But then, as the wise man said, good news ain’t interesting news, so let’s go back to the camping. The stage manager, to whom I owe many debts, put up the tent with a depressing efficiency while I stood and watched with an increasing sense that for all my technical training and experience, constructive practicality was never going to be my chief attribute.
“It’s got a porch,” she explained. “You put your stuff in the porch and then you sleep inside. It’ll be nice! It’ll be fun.”
Okay, I thought, on my first night. There’s nothing on the main stage yet and our show is fairly early tomorrow morning. I programmed it all into the desk fine (I am proud to report that oh yeah, I can plot lights under pressure… as well as underwater, it turns out…) – there’s nothing to be worried about! Keep a clear and level head and make sure the moves while dark are functioning fine and it’ll all be dandy. Nice early night, nice early start, and then the rest of the day free for adventures.
With this in mind, I was bedded down by 11.30, on my stage manager’s paperback-thin mattress in the bright blue sleeping bag bought for me by my ex-boyfriend in lieu of my appalling circulation. I was in pyjama top and bottom, but knowing it might get cold had laid out a jumper as well beside the sleeping bag should that moment come. By midnight, I was asleep.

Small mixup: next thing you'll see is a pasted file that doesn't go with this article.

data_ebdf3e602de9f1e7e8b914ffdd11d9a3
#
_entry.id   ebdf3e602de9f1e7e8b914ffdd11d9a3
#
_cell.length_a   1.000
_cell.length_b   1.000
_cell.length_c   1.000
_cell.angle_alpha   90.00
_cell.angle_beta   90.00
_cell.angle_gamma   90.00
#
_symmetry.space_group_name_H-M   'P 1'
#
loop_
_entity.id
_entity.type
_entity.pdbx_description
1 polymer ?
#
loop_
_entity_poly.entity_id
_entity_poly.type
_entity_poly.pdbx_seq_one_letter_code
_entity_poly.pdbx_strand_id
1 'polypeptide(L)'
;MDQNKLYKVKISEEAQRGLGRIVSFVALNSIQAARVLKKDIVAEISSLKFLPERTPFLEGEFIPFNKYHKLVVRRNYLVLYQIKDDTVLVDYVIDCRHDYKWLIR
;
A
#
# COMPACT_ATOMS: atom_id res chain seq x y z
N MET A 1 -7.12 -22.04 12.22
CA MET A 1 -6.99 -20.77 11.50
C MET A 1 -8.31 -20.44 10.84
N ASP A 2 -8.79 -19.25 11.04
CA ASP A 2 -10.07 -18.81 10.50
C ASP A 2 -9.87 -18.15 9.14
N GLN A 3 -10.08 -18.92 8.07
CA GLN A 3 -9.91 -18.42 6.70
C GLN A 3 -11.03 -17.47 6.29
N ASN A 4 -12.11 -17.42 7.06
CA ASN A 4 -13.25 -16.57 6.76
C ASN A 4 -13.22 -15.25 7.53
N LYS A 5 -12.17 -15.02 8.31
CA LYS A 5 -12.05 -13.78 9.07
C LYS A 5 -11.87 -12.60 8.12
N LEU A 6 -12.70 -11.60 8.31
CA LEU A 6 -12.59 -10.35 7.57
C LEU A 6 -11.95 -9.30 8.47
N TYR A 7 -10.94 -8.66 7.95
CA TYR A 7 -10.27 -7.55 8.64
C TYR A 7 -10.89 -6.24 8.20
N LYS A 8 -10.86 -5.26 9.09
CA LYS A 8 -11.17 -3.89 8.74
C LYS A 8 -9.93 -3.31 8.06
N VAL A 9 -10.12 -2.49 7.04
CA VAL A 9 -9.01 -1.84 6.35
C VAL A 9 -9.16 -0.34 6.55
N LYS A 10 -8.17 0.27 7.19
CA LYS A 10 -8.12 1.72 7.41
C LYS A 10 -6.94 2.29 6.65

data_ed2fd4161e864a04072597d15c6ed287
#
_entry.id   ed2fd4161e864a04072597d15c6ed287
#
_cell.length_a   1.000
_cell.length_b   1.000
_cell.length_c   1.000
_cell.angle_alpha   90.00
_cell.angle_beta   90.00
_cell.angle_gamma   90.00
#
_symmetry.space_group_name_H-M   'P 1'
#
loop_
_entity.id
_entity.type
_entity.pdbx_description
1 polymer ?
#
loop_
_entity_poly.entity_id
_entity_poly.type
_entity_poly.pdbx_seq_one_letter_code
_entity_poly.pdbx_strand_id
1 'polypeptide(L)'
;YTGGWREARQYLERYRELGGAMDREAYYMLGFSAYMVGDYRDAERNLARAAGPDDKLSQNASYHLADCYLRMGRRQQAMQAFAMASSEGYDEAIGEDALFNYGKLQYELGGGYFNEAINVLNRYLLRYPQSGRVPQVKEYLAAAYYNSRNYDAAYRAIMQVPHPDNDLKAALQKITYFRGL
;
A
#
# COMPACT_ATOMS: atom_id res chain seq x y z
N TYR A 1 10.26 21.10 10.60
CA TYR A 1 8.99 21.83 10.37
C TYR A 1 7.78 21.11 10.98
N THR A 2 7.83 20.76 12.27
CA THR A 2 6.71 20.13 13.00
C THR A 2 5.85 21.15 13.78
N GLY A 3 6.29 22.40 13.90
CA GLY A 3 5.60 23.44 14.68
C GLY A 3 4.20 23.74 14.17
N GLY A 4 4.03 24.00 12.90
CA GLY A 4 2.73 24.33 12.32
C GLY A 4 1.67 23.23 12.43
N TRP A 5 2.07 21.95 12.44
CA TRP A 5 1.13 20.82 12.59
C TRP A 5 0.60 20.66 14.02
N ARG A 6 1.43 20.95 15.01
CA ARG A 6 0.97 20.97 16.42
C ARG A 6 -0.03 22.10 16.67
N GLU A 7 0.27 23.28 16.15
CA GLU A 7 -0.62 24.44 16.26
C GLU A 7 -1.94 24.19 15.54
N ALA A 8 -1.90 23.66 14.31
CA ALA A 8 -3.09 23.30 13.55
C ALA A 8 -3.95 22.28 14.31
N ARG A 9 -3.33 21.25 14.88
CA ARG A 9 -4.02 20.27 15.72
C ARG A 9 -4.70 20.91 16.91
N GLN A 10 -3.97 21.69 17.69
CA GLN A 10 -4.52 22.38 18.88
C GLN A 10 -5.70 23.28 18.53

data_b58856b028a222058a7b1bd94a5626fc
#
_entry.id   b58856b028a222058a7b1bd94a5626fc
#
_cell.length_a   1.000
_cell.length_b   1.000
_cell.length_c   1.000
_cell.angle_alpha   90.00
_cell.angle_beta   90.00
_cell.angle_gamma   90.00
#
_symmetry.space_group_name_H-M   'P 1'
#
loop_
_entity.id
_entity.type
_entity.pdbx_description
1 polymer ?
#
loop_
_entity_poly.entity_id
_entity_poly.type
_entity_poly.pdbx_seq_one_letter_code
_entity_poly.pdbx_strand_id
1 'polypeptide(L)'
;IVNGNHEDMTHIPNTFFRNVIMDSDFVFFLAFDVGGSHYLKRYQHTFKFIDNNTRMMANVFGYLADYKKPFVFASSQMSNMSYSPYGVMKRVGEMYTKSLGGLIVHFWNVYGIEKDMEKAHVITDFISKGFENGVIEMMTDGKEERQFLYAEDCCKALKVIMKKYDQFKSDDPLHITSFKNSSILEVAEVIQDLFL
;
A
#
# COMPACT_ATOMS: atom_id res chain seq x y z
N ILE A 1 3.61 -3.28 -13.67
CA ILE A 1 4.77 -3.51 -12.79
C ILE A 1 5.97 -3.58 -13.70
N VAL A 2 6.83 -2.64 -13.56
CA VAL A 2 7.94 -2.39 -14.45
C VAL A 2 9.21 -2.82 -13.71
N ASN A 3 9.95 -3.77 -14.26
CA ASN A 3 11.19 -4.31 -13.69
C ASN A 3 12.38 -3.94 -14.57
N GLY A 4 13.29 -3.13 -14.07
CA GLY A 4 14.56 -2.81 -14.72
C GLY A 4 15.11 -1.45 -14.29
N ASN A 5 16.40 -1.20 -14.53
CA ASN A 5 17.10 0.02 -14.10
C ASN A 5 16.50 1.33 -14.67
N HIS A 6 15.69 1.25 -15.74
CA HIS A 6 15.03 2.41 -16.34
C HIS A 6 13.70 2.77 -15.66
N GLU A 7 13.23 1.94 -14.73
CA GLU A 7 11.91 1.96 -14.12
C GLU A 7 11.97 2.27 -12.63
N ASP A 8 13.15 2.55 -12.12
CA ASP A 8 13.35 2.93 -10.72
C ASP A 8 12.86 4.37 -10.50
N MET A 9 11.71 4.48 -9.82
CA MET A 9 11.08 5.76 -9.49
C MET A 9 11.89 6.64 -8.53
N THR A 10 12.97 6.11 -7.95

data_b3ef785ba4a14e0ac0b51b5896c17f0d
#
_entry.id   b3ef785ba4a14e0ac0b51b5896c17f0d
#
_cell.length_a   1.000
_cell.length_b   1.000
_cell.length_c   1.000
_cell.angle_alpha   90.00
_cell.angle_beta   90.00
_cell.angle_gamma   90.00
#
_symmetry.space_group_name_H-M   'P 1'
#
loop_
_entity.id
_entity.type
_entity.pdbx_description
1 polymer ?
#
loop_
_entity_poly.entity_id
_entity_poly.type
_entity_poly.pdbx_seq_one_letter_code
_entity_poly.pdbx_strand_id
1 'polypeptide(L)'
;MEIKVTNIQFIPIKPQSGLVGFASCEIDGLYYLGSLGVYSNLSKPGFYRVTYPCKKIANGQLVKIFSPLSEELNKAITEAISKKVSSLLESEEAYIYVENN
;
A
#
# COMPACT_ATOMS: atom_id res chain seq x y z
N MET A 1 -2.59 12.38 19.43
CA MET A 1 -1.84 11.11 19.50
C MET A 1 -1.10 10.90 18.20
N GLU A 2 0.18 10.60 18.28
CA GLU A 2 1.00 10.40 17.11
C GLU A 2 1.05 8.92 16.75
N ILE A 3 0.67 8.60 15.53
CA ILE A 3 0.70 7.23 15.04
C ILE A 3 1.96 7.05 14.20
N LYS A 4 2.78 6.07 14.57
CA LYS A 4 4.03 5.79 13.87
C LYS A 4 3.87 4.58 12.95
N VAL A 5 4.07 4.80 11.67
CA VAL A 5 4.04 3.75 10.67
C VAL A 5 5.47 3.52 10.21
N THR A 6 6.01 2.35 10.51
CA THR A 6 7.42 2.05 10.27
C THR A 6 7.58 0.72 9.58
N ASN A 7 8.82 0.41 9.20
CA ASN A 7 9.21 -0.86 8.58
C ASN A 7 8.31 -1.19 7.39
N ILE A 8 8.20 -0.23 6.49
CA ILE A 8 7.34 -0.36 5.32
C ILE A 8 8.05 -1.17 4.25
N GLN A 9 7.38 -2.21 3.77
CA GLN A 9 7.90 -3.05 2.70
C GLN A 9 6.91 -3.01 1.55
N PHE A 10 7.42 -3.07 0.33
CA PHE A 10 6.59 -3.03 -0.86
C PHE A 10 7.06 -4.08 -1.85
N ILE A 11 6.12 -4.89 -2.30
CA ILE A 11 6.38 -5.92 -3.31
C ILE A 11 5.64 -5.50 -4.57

By 1 a.m., I was awake again. Our next door neighbours had staggered to their tent and were now very loudly discussing what to do with the rest of the evening. Drink, drugs, rock n’ roll and a few other things besides were on the cards, and though the performer’s camping was, I’m sure, far nicer than elsewhere, the was barely a foot between one tent and the other so discretion was not the order of the day. I groaned, waited for them to go away, and went back to sleep.